Can we stop intercepting user traffic (aka Man-in-the-Middle) please?

first… clarifying scope

This post focuses on the interception / Man-in-the-Middle (MiTM) of end-user web traffic on a corporate device/network (i.e.: Janice Bloggs on a work laptop using Chrome to get to Facebook) where MiTM is overt.

What many of us are doing right now

Whatever you’re doing now can be chalked up to ‘it is what it is’ — hopefully you’re looking forward to iterate your network and better serve your users.

Installing our own Root Certificate Authority (CA)

For simplicity lets assume an operating system’s Root CA database is well curated.

Enforcing a web proxy

Whether authenticated or not, using a proxy auto-config (PAC) file or not or just plain Group Policy Object (GPO) you’re instructing (or forcefully capturing) web traffic and directing it to a proxy of some kind.

Breaking the HTTPS connection

This is the actual MiTM — your proxy is terminating the HTTPS connection itself by issuing a certificate impersonating the destination IP/domain the user is trying to reach and therefore seeing all of the traffic.

Blocking websites based on categories

As you’re ‘in the middle’, you’ve configured your proxy to match intended destinations against category lists, and subject to policy show the user different content (for example, a policy violation page).

Logging

From ‘the middle’, you can see full URL paths being visited, so you might be logging all of that.

Monitoring/Alerting

Its possible you’re monitoring for policy violations and then alerting on those so your IT teams can tell your People Team (HR) how naughty someone is being.

[Fake] Data Leak Protection (DLP)

From ‘the middle’, in theory you can see where files are being exchanged and you may be choosing to block such — for example, not allowing .exe files to be downloaded or .zip files to be uploaded.

Breaking things

By enforcing an inspecting proxy, you might be stopping some destinations from working because it isn’t actually HTTPS traffic or because they don’t tolerate MiTM.

Hiding things

The re-signing using internal CA/PKI structures means the browser (and therefore user) are not seeing the original intended CA information and path, they will see the internal CA/PKI information.

Downgrading security

Many MiTM capable ‘Unified Threat Management’ or ‘Next-Generation Firewall’ looking systems are stuck on older versions of TLS (usually v1.0) which may offer less security than if the end-user browser connecting to the destination had negotiated better versions, better cipher suites etc.

Maintaining a cumbersome whitelist

You may have a list of things you need to bypass inspection on to keep them working, or a list of categories (hopefully) that you won’t inspect because you are breaching privacy (for example, online banking).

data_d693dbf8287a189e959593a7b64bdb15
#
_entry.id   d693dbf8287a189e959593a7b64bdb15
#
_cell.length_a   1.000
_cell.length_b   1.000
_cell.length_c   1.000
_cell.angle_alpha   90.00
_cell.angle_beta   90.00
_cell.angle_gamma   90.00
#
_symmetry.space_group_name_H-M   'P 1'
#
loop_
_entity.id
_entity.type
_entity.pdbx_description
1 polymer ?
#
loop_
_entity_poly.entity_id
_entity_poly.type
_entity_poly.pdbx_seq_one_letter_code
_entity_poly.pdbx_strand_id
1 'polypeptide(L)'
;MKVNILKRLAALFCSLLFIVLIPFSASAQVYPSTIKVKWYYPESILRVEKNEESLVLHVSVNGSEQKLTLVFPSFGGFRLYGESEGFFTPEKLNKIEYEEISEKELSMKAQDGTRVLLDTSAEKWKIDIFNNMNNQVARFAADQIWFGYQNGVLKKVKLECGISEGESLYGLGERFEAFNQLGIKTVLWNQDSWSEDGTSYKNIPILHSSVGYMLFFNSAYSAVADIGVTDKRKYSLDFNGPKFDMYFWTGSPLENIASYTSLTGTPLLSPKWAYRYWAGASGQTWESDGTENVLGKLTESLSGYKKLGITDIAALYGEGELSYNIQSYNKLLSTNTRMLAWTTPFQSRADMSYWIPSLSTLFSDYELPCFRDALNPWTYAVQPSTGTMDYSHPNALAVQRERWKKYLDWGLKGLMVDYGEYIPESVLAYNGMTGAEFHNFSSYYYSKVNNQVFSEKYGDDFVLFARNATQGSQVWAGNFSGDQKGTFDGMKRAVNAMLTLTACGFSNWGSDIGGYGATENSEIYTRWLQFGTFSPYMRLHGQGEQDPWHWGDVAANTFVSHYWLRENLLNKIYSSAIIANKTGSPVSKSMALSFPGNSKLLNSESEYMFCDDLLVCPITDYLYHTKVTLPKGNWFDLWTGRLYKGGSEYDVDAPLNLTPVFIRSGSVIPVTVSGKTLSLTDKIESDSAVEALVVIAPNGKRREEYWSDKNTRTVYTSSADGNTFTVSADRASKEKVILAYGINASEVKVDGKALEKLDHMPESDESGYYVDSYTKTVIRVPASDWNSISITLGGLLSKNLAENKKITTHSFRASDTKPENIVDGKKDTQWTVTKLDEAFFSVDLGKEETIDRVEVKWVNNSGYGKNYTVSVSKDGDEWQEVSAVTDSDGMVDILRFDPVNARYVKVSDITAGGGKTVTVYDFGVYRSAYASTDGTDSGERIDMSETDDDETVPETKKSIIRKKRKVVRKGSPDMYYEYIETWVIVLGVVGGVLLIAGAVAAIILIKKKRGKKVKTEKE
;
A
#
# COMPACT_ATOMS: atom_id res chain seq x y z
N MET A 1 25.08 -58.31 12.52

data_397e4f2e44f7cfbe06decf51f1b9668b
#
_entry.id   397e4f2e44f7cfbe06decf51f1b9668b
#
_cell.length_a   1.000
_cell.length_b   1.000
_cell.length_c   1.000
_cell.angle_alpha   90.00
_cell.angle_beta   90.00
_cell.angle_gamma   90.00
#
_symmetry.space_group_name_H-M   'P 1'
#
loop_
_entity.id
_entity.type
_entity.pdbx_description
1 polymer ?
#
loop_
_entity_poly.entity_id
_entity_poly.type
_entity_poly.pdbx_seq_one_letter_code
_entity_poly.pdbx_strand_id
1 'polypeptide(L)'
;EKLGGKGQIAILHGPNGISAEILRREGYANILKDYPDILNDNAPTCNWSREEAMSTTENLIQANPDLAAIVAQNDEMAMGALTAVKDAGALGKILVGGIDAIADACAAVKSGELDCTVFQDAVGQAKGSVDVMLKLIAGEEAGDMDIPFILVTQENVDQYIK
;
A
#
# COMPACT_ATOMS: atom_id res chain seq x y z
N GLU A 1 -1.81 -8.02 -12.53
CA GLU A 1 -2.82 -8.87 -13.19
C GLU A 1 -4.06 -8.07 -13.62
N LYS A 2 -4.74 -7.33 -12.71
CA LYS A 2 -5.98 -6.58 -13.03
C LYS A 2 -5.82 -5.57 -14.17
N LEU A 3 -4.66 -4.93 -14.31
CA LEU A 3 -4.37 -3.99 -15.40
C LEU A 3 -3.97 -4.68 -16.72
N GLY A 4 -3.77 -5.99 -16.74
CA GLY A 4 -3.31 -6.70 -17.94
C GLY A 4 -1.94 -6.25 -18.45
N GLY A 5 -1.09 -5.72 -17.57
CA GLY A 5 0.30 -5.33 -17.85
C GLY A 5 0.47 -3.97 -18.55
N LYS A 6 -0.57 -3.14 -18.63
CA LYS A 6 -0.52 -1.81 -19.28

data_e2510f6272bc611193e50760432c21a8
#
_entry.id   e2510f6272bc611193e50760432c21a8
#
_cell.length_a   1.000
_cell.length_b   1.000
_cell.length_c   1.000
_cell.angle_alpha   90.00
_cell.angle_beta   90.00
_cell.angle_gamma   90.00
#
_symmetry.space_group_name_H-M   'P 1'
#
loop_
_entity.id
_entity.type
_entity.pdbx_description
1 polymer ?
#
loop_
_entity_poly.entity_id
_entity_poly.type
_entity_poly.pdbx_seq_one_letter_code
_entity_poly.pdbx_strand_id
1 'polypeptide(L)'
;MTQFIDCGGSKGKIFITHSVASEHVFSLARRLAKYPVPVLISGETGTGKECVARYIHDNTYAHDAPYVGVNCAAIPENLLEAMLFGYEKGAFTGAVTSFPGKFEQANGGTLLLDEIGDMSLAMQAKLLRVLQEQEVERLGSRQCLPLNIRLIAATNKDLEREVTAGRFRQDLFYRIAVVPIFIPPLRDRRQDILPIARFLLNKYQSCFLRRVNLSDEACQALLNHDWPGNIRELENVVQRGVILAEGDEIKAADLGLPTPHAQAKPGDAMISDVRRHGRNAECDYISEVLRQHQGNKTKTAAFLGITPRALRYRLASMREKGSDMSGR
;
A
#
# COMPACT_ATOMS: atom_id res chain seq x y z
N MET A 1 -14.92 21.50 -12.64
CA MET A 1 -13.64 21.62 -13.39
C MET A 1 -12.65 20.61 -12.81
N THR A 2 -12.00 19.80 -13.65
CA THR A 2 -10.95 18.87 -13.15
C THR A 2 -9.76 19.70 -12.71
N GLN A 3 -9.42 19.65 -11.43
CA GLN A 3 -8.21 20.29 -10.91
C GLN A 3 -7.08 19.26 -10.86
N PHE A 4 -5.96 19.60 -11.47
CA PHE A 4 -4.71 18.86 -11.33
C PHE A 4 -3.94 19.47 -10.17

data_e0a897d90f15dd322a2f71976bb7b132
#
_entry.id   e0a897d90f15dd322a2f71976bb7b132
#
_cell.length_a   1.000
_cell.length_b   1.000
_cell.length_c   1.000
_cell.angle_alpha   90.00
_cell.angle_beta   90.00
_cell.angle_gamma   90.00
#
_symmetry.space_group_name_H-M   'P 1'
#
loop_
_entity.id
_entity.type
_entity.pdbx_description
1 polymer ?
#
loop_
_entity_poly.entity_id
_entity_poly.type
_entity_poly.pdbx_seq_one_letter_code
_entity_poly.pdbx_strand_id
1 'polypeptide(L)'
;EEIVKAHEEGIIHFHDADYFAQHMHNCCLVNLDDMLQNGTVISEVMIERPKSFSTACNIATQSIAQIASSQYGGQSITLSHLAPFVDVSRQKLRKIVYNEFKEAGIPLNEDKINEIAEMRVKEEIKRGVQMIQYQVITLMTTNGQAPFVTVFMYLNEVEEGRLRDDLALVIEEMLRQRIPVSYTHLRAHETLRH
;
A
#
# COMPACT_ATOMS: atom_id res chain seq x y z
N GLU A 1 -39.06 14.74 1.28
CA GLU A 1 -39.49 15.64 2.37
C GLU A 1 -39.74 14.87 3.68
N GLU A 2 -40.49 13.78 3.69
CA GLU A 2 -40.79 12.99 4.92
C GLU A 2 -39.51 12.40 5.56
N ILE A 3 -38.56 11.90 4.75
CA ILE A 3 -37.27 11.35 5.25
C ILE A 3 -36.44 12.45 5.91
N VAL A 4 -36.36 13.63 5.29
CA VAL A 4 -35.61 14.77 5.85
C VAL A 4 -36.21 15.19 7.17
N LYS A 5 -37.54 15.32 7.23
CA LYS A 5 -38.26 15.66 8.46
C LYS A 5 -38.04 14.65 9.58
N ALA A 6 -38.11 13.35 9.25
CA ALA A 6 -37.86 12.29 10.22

Caching

A proxy caching assets can be useful to speed up user experience and save network bandwidth. You could also be making their experience much worse and just creating more work for yourself.

Pretending to manage risk & keeping your Chief Information Security Officer (CISO) / Senior Information Risk Owner (SIRO) happy

Knowing more doesn’t mean you’re doing more to stop bad things from happening.

What we could be doing

Taking a step back and understanding that security includes users (your best, not worst, defence) and good security requires depth.

Pay attention to our end-user devices

Given the main purpose of intercepting end-user web traffic is usually to defend against malware… increase your defence where that malware operates.

Filtering based on Domain Name System (DNS) results

If you’re in the UK public sector the National Cyber Security Centre (NCSC, a part of GCHQ) have a free DNS filtration service you can enrol your organisation onto. This doesn’t provide organisational policy enforcement (block adult material etc) but focuses on stopping devices from reaching known bad malware sites.

Getting email security right

Above and beyond a robust externally facing email configuration nip malware (and SPAM) before it gets to your users and devices.

Filtering based on Server Name Indication (SNI)

Putting Transport Layer Security (TLS) v1.3 to the side for the moment:

Improving your monitoring

Once your device management systems are configured to ensure end-user devices run modern and up to date software, you should monitor that this is actually true.

If you truly need to (hint: most of you won’t) invest in true DLP

I’ll discuss DLP another time, but in short, using a technical step like MiTM to detect malicious data exfiltration means you’ve probably already lost your data.

Getting ready for TLS v1.3

NCSC’s Chief Technology Officer blogged about TLS v1.3 in March 2018 and it is a good read to get you thinking about the enterprise side of things.

Quickly commenting on the out of scope

Intercepting system-system traffic is a different matter and if you are doing so in order to defend against lateral movement and understand/enforce traffic between different areas of trust (etc) you should probably continue to do so.

  • the destination domain has a functional but misconfigured interface (certificates are passed on the wrong order) and your interception fixes this because the client can no longer see this (on the flip side, your interception might be picky about RFC compliance, so instead punishes the user by throwing up an error where their browser directly communicating with the destination domain would have been more tolerant of minor RFC misalignment)
  • your client is designed to check for a specific intermediate CA or certificate but your intercepting proxy will issue its own, therefore the connection fails or has a higher trust than it should

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